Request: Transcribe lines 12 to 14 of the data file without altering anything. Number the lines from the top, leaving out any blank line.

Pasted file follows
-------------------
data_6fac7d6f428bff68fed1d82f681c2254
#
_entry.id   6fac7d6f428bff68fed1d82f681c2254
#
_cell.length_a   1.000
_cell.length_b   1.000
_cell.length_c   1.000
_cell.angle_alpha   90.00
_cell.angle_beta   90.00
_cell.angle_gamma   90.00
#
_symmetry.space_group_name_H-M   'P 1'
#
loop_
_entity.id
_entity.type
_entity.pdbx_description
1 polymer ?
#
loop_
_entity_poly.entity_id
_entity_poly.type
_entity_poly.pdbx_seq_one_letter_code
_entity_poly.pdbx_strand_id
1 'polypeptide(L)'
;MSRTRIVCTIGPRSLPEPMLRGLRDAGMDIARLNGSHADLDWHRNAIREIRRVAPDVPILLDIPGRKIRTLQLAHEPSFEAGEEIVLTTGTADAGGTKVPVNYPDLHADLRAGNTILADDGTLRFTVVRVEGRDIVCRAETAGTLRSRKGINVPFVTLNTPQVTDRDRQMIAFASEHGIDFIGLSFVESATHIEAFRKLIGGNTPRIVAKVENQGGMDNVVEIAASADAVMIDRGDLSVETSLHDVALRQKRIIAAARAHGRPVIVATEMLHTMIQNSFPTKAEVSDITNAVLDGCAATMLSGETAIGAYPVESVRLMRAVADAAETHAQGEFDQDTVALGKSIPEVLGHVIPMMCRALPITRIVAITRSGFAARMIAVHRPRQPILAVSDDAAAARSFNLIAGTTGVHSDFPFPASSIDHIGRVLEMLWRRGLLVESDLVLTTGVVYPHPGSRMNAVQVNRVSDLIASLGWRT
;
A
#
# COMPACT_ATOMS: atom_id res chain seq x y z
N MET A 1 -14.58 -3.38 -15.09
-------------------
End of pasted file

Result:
_symmetry.space_group_name_H-M   'P 1'
#
loop_